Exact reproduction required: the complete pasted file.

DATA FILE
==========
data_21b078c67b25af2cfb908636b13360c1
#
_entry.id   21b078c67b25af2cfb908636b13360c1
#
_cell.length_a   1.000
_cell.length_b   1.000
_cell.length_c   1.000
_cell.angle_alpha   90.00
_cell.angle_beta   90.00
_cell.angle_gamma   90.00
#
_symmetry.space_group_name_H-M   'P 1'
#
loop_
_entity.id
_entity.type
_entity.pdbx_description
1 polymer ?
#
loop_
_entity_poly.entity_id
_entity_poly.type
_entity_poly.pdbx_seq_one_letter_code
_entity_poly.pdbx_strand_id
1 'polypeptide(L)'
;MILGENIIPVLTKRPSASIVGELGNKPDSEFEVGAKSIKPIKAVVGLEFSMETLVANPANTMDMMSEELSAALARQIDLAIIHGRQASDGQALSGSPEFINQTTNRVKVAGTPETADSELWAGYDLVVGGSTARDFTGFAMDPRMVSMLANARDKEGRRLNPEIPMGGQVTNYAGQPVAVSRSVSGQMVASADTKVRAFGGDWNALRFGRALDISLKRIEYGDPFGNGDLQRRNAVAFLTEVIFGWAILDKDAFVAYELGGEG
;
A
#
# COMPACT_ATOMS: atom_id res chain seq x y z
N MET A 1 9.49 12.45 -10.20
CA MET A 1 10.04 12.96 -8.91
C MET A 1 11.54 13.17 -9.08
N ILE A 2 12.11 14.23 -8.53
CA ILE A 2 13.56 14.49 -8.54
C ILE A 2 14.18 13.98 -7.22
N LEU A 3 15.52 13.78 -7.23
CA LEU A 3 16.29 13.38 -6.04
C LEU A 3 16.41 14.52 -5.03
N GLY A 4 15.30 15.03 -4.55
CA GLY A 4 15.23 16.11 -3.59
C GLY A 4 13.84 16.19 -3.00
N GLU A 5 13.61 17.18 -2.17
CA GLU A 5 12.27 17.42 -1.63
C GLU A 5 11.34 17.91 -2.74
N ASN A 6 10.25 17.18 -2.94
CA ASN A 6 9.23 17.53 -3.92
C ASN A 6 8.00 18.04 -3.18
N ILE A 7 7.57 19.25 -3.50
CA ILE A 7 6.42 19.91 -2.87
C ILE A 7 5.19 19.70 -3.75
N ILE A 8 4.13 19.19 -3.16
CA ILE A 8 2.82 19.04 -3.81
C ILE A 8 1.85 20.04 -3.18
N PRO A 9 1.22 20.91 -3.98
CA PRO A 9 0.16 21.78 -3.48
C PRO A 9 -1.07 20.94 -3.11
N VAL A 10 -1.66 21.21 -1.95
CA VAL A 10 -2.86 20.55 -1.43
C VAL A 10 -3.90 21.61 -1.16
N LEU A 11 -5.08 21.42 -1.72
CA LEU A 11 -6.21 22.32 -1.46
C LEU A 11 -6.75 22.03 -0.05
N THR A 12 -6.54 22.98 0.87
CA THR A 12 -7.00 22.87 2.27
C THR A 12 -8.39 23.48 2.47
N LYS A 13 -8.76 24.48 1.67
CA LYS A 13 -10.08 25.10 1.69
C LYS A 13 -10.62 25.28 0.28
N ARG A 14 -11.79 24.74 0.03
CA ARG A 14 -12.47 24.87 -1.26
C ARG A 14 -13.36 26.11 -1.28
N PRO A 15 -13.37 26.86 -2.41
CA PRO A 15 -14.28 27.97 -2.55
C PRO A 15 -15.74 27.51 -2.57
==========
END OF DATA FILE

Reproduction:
data_21b078c67b25af2cfb908636b13360c1
#
_entry.id   21b078c67b25af2cfb908636b13360c1
#
_cell.length_a   1.000
_cell.length_b   1.000
_cell.length_c   1.000
_cell.angle_alpha   90.00
_cell.angle_beta   90.00
_cell.angle_gamma   90.00
#
_symmetry.space_group_name_H-M   'P 1'
#
loop_
_entity.id
_entity.type
_entity.pdbx_description
1 polymer ?
#
loop_
_entity_poly.entity_id
_entity_poly.type
_entity_poly.pdbx_seq_one_letter_code
_entity_poly.pdbx_strand_id
1 'polypeptide(L)'
;MILGENIIPVLTKRPSASIVGELGNKPDSEFEVGAKSIKPIKAVVGLEFSMETLVANPANTMDMMSEELSAALARQIDLAIIHGRQASDGQALSGSPEFINQTTNRVKVAGTPETADSELWAGYDLVVGGSTARDFTGFAMDPRMVSMLANARDKEGRRLNPEIPMGGQVTNYAGQPVAVSRSVSGQMVASADTKVRAFGGDWNALRFGRALDISLKRIEYGDPFGNGDLQRRNAVAFLTEVIFGWAILDKDAFVAYELGGEG
;
A
#
# COMPACT_ATOMS: atom_id res chain seq x y z
N MET A 1 9.49 12.45 -10.20
CA MET A 1 10.04 12.96 -8.91
C MET A 1 11.54 13.17 -9.08
N ILE A 2 12.11 14.23 -8.53
CA ILE A 2 13.56 14.49 -8.54
C ILE A 2 14.18 13.98 -7.22
N LEU A 3 15.52 13.78 -7.23
CA LEU A 3 16.29 13.38 -6.04
C LEU A 3 16.41 14.52 -5.03
N GLY A 4 15.30 15.03 -4.55
CA GLY A 4 15.23 16.11 -3.59
C GLY A 4 13.84 16.19 -3.00
N GLU A 5 13.61 17.18 -2.17
CA GLU A 5 12.27 17.42 -1.63
C GLU A 5 11.34 17.91 -2.74
N ASN A 6 10.25 17.18 -2.94
CA ASN A 6 9.23 17.53 -3.92
C ASN A 6 8.00 18.04 -3.18
N ILE A 7 7.57 19.25 -3.50
CA ILE A 7 6.42 19.91 -2.87
C ILE A 7 5.19 19.70 -3.75
N ILE A 8 4.13 19.19 -3.16
CA ILE A 8 2.82 19.04 -3.81
C ILE A 8 1.85 20.04 -3.18
N PRO A 9 1.22 20.91 -3.98
CA PRO A 9 0.16 21.78 -3.48
C PRO A 9 -1.07 20.94 -3.11
N VAL A 10 -1.66 21.21 -1.95
CA VAL A 10 -2.86 20.55 -1.43
C VAL A 10 -3.90 21.61 -1.16
N LEU A 11 -5.08 21.42 -1.72
CA LEU A 11 -6.21 22.32 -1.46
C LEU A 11 -6.75 22.03 -0.05
N THR A 12 -6.54 22.98 0.87
CA THR A 12 -7.00 22.87 2.27
C THR A 12 -8.39 23.48 2.47
N LYS A 13 -8.76 24.48 1.67
CA LYS A 13 -10.08 25.10 1.69
C LYS A 13 -10.62 25.28 0.28
N ARG A 14 -11.79 24.74 0.03
CA ARG A 14 -12.47 24.87 -1.26
C ARG A 14 -13.36 26.11 -1.28
N PRO A 15 -13.37 26.86 -2.41
CA PRO A 15 -14.28 27.97 -2.55
C PRO A 15 -15.74 27.51 -2.57